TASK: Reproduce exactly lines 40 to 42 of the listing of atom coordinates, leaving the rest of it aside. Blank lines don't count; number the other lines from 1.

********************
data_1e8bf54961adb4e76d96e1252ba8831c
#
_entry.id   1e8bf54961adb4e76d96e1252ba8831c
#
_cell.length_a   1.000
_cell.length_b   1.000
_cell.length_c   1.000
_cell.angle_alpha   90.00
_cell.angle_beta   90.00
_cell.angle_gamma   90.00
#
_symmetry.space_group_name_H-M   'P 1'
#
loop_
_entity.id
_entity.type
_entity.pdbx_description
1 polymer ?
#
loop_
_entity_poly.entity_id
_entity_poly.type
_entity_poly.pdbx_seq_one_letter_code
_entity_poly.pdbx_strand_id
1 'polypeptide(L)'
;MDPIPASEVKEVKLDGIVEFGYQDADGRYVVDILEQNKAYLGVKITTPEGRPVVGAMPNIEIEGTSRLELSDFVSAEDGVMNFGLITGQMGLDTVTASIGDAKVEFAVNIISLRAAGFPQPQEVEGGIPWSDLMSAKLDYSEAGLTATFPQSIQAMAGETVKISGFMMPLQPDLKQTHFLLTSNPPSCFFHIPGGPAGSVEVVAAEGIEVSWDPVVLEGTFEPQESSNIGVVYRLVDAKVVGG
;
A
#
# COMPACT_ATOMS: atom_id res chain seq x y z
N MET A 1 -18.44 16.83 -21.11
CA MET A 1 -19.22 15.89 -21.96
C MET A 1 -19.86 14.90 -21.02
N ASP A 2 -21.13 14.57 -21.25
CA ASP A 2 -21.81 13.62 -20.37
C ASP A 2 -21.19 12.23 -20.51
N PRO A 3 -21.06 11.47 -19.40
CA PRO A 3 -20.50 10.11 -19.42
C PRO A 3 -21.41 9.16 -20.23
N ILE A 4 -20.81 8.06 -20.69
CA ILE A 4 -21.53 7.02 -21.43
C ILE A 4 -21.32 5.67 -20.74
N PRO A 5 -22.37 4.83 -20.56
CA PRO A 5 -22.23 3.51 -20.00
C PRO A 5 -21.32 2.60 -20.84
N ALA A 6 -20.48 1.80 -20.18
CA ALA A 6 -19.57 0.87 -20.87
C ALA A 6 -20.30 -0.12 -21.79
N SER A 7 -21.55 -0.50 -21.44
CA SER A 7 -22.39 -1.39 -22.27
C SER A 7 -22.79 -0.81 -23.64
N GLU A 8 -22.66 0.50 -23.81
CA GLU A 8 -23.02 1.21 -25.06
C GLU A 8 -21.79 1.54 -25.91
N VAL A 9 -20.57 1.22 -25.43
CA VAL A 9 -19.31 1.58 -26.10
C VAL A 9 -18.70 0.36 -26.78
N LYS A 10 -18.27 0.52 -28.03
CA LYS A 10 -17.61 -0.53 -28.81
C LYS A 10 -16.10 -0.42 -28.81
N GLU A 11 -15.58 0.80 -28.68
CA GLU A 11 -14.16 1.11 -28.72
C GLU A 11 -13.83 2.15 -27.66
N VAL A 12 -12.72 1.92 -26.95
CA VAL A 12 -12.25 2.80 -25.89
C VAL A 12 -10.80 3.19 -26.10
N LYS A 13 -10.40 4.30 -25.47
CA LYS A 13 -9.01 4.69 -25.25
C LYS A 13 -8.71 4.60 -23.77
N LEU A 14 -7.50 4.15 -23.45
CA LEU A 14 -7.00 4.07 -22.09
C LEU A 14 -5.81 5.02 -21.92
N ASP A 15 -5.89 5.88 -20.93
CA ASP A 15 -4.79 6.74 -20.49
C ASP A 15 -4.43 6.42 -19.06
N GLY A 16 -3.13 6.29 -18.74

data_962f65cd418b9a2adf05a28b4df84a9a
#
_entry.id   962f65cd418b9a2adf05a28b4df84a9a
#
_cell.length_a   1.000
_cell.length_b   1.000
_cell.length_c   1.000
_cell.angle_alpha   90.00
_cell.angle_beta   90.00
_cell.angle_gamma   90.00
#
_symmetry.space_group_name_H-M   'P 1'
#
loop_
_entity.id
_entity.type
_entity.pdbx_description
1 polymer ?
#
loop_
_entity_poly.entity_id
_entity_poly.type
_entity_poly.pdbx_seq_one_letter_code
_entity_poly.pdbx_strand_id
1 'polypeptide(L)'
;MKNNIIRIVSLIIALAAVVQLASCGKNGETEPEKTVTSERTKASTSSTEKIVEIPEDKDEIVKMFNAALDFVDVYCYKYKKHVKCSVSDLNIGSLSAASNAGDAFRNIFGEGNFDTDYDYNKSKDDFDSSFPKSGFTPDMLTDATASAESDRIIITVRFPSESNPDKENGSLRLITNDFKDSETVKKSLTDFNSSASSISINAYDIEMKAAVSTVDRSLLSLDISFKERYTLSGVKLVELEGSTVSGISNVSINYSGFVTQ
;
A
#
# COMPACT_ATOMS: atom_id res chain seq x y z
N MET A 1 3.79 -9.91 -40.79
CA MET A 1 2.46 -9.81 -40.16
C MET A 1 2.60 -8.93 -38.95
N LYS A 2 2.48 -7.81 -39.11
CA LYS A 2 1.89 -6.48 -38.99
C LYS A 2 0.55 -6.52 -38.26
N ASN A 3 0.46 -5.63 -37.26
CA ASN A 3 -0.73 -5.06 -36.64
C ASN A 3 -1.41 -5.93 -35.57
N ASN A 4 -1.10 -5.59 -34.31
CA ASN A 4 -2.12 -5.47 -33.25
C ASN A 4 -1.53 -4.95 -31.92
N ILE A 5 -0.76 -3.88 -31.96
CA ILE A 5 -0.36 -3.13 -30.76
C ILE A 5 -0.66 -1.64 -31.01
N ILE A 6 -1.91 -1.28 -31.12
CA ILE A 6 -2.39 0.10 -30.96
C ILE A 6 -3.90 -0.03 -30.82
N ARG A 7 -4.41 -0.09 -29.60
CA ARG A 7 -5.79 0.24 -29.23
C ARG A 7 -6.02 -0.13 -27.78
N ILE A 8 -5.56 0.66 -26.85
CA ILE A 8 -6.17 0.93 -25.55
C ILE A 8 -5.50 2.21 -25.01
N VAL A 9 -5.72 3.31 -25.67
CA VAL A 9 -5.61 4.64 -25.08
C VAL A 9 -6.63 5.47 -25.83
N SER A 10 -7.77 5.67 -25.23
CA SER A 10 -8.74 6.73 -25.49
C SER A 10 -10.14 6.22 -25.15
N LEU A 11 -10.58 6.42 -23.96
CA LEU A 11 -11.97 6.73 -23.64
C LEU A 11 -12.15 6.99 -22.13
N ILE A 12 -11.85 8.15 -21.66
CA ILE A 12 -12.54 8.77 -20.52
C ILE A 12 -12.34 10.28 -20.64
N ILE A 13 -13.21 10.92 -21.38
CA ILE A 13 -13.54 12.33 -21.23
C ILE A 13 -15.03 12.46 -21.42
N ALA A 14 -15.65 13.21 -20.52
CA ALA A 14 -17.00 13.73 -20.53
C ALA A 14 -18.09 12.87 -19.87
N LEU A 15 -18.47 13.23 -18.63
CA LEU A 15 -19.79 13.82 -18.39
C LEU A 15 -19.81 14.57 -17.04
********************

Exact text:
N ILE A 4 -20.81 8.06 -20.69
CA ILE A 4 -21.53 7.02 -21.43
C ILE A 4 -21.32 5.67 -20.74